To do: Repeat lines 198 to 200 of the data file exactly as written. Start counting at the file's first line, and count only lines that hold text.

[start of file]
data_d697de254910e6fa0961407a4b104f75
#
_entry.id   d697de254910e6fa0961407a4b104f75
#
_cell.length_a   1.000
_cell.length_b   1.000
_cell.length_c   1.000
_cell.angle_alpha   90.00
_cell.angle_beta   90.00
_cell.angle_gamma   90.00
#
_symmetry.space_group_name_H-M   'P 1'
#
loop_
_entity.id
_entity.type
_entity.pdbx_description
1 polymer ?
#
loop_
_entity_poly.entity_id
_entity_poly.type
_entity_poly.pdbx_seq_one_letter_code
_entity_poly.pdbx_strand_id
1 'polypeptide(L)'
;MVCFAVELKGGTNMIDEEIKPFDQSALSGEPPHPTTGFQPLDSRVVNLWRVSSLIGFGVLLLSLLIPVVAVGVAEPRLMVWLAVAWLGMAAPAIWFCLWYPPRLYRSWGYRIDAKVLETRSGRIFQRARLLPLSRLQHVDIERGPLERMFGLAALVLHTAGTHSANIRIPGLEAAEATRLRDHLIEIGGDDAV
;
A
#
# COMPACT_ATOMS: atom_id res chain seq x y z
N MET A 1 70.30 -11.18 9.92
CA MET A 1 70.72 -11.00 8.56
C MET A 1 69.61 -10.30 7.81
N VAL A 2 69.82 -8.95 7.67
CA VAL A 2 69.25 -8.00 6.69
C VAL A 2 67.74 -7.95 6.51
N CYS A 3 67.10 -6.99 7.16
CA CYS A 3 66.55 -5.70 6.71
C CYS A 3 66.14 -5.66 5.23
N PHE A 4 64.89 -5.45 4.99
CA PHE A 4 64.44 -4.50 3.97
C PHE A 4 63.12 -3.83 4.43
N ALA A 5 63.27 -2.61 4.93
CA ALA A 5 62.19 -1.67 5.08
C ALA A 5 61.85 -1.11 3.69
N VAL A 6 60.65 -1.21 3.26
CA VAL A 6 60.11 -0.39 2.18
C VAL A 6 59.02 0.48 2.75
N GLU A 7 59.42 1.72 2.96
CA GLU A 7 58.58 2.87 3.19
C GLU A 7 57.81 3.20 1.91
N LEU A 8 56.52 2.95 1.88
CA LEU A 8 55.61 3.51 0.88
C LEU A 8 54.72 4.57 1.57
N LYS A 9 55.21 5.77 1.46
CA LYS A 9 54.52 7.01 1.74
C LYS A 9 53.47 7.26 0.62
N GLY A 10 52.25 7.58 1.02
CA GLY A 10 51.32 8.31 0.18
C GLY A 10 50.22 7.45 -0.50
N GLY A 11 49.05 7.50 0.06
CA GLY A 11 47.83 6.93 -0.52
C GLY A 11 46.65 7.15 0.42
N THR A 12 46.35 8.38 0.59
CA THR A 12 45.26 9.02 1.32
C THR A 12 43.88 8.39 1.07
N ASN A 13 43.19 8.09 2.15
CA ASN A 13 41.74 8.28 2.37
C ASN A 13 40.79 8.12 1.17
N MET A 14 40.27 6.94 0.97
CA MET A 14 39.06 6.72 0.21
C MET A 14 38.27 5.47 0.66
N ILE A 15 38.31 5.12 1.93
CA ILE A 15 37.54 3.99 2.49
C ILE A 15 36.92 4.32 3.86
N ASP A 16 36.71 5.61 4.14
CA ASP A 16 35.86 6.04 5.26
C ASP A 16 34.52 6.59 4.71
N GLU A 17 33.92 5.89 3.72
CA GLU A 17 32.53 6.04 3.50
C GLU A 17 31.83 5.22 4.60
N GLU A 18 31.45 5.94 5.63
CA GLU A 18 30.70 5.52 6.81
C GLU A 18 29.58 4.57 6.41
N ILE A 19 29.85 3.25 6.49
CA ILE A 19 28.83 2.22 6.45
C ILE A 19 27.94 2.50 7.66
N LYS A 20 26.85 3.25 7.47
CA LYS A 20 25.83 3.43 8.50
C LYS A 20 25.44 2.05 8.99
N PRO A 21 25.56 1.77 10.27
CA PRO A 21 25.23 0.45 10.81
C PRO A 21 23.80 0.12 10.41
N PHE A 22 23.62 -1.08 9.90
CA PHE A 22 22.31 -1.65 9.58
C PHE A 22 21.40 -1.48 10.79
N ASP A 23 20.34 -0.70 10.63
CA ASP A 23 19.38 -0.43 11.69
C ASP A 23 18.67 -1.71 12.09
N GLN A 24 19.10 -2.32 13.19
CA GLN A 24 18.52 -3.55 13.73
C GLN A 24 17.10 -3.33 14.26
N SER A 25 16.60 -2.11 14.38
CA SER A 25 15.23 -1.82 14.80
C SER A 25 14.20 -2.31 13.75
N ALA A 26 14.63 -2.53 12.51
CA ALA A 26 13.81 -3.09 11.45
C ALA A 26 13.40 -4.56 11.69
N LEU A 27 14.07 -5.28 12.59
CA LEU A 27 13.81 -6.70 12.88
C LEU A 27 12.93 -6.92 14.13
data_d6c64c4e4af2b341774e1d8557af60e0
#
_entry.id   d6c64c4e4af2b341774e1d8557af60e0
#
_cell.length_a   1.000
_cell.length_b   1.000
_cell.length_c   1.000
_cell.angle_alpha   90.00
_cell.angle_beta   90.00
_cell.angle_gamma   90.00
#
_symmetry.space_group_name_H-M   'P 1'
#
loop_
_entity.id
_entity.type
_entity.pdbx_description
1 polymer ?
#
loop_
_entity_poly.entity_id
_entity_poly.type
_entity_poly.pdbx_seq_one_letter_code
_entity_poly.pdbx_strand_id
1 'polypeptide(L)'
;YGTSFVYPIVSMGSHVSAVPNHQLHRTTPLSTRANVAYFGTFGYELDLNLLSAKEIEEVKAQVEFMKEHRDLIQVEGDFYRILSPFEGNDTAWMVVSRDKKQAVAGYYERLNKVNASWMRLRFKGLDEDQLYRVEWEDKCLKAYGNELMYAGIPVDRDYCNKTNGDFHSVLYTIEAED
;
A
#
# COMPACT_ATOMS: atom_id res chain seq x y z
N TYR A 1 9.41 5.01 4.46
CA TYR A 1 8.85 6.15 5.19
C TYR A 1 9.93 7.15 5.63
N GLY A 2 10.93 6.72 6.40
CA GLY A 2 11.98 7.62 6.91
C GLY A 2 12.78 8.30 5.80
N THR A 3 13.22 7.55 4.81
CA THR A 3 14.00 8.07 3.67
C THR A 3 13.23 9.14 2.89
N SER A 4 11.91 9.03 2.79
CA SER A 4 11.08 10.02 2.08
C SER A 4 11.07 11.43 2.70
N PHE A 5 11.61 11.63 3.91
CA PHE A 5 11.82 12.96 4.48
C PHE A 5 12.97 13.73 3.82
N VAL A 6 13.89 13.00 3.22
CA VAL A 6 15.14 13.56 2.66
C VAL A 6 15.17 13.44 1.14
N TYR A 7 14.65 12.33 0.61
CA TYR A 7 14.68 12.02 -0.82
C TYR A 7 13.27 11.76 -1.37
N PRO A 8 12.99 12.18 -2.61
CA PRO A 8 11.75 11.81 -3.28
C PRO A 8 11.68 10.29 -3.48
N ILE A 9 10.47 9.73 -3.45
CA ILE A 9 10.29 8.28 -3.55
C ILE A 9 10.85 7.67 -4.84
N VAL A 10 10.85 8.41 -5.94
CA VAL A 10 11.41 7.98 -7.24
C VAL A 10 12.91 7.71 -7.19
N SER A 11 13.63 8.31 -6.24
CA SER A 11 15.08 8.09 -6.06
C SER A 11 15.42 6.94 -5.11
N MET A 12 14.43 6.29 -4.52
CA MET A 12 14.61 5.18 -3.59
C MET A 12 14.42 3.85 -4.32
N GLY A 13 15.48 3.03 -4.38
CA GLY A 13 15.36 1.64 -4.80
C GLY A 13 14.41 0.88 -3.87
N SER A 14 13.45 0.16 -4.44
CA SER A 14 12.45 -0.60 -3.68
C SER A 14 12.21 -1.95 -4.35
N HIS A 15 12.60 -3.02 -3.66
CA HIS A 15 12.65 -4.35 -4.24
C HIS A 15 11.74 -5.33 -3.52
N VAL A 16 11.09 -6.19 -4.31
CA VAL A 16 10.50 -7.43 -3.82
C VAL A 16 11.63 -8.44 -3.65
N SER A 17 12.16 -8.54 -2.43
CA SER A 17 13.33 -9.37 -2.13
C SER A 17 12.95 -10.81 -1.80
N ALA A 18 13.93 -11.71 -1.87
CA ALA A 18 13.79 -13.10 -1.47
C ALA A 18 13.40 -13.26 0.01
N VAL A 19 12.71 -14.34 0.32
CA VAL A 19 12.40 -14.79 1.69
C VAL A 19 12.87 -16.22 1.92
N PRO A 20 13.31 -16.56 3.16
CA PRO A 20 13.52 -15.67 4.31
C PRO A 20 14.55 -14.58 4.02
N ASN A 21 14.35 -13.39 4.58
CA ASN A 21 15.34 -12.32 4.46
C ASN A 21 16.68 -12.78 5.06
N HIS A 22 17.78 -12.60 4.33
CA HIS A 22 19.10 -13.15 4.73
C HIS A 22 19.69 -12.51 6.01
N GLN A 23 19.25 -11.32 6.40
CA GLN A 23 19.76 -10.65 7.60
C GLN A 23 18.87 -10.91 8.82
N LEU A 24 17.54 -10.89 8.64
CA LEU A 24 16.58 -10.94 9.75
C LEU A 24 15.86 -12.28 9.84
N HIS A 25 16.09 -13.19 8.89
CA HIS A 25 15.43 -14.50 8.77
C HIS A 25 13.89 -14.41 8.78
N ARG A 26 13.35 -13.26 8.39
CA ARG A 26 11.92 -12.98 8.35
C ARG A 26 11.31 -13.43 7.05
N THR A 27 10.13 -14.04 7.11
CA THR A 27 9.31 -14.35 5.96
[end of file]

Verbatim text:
C VAL A 19 12.87 -16.22 1.92
N PRO A 20 13.31 -16.56 3.16
CA PRO A 20 13.52 -15.67 4.31